Born: June 25, 1925 in Opelousas, La.
Died: Dec. 12, 1987
“The King of Zydeco", Clifton Chenier moved to Port Arthur in 1946 and worked at the Gulf refinery. He formed a band and played at clubs in the 1940's and 1950's. Chenier began his recording career in 1954, when he signed with Elko Records and released “Clifton's Blues”, a regional success. His first hit record was soon followed by "Ay 'Tite Fille (Hey, Little Girl)" and "Bopping the Rock" (1955). With the Zydeco Ramblers, Chenier toured extensively. He also toured with Clarence Garlow, billed as the 'Two Crazy Frenchmen'.
In April 1966, Chenier appeared at the Berkeley Blues Festival and was described by Ralph J. Gleason, jazz critic of the San Francisco Chronicle, as "... one of the most surprising musicians I have heard in some time, with a marvelously moving style of playing the accordion." Chenier was the first act to play at Antone's in Austin, Texas and reached a national audience on the premiere season of Austin City Limits in 1976. Three years later, he returned to the show with his Red Hot Louisiana Band.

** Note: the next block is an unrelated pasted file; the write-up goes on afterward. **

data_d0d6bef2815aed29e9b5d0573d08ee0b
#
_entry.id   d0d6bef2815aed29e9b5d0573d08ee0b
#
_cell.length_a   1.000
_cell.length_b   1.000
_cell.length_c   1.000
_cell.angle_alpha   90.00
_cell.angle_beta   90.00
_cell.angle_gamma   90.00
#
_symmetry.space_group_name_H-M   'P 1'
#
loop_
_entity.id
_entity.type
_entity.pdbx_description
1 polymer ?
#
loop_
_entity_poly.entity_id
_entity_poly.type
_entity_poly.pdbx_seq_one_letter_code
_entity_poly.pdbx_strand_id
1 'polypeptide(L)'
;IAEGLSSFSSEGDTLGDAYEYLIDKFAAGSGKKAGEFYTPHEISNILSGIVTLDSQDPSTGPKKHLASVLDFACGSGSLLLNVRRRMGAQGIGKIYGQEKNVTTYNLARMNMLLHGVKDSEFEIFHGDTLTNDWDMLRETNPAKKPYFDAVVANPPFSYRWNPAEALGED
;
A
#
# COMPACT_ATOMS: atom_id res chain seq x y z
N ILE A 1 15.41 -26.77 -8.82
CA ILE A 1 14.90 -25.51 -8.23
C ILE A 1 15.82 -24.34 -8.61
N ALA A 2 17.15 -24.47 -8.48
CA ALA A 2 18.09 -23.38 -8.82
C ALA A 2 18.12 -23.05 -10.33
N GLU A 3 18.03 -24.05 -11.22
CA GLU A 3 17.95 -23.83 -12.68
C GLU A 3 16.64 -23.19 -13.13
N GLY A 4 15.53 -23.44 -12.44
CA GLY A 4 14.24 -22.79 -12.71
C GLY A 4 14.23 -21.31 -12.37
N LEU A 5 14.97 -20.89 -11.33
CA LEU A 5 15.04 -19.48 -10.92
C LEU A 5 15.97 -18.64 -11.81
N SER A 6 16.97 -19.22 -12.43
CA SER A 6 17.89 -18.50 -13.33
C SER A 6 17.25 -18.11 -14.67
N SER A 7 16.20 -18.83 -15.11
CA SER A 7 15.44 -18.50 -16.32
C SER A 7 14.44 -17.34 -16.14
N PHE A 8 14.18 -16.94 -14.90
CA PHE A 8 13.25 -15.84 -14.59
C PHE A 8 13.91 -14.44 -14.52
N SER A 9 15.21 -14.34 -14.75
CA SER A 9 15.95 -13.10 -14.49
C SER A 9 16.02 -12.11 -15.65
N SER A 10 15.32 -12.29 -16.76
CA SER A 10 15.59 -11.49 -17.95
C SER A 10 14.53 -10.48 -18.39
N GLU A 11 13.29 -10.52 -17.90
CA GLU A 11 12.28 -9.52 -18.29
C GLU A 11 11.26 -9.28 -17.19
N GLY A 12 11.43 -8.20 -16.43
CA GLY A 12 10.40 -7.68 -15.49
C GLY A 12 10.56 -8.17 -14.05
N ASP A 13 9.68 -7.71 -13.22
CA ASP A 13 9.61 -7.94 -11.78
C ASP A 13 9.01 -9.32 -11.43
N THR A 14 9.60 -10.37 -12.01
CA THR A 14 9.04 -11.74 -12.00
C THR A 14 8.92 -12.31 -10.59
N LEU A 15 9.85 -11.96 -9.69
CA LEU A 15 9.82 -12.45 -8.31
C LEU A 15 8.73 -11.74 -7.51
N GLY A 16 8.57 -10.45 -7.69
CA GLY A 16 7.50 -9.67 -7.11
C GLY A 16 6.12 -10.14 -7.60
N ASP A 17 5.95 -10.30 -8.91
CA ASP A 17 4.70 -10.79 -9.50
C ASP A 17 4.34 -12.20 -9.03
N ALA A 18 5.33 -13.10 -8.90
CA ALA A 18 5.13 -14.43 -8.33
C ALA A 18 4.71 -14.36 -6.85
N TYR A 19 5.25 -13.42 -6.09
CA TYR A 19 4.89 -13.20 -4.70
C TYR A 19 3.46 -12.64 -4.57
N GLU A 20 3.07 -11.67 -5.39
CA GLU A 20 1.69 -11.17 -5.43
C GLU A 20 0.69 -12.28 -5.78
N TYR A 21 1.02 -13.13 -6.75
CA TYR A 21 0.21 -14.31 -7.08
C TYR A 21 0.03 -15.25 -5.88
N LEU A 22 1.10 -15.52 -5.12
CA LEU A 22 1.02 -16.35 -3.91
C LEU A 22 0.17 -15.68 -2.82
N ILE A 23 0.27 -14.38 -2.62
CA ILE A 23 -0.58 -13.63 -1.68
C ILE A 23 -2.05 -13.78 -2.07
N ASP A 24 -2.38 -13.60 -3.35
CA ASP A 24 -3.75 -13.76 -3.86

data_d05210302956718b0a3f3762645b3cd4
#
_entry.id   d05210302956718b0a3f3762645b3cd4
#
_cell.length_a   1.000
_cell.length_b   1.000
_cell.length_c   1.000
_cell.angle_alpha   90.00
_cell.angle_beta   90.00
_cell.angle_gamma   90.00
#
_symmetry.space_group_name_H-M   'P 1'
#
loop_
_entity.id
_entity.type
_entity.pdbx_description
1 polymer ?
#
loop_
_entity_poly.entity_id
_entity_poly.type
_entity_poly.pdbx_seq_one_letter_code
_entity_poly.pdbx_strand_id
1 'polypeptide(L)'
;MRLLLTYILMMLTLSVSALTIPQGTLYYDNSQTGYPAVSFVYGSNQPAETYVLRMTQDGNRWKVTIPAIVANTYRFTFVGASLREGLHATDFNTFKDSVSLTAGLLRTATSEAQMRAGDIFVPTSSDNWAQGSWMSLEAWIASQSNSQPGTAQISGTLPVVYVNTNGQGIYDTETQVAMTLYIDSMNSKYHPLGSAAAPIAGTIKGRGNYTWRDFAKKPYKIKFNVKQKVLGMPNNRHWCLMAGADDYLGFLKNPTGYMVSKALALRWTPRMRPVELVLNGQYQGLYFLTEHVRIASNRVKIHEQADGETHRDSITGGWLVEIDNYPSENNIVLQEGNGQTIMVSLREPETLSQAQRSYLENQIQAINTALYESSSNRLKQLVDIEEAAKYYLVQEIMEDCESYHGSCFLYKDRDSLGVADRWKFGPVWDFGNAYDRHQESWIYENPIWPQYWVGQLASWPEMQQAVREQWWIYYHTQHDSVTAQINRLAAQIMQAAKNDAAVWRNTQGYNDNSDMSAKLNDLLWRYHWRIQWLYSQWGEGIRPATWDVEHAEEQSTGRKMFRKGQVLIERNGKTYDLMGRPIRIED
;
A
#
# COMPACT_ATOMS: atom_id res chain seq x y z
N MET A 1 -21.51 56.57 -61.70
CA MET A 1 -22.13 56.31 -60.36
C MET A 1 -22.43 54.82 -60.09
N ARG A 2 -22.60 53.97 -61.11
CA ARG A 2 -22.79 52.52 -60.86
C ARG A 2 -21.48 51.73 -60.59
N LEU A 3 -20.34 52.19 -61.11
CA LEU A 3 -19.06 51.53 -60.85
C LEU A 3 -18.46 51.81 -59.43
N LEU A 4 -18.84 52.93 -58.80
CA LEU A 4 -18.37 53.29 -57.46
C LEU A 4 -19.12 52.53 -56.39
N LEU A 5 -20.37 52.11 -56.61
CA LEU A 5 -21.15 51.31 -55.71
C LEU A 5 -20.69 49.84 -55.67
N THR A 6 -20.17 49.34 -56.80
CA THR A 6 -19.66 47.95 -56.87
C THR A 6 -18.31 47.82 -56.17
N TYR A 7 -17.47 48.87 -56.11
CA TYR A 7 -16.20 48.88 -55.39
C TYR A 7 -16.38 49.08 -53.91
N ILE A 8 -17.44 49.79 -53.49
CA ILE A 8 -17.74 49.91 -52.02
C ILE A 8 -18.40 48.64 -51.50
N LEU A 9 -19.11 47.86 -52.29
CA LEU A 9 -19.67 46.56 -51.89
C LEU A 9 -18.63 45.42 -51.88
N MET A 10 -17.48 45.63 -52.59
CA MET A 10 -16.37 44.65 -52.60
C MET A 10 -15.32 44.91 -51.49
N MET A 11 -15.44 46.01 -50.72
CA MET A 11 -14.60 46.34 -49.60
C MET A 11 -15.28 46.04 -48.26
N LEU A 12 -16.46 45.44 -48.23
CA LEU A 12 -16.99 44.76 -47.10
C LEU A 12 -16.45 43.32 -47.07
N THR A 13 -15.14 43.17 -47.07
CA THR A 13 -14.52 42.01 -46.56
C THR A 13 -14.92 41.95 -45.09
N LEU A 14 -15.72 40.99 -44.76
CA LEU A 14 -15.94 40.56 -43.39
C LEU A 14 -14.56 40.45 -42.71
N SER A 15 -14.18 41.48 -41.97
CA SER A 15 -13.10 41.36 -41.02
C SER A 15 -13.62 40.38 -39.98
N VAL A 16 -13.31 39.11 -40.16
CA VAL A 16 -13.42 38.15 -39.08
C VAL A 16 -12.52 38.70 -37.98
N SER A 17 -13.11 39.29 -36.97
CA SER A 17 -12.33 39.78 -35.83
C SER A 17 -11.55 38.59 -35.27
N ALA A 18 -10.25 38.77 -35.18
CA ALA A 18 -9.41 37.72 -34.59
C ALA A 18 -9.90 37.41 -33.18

Chenier was recognized with a Grammy Award in 1983 for his album “I'm Here”. He followed Queen Ida as the second Louisiana Creole ever to win a Grammy. Chenier is also credited with redesigning the tin washboard into the vest frottoir, an instrument that would easily hang from the shoulders.
Since 1987, C. J. Chenier (born Clayton Joseph Thompson) has carried on the zydeco tradition by touring with Chenier's band and recording albums. Paul Simon, John Mellencamp, Zachary Richard, Rory Gallagher, and the jam band Phish all consider Chenier to be one of their musical influences.
Chenier was inducted posthumously into the Blues Hall of Fame in 1989.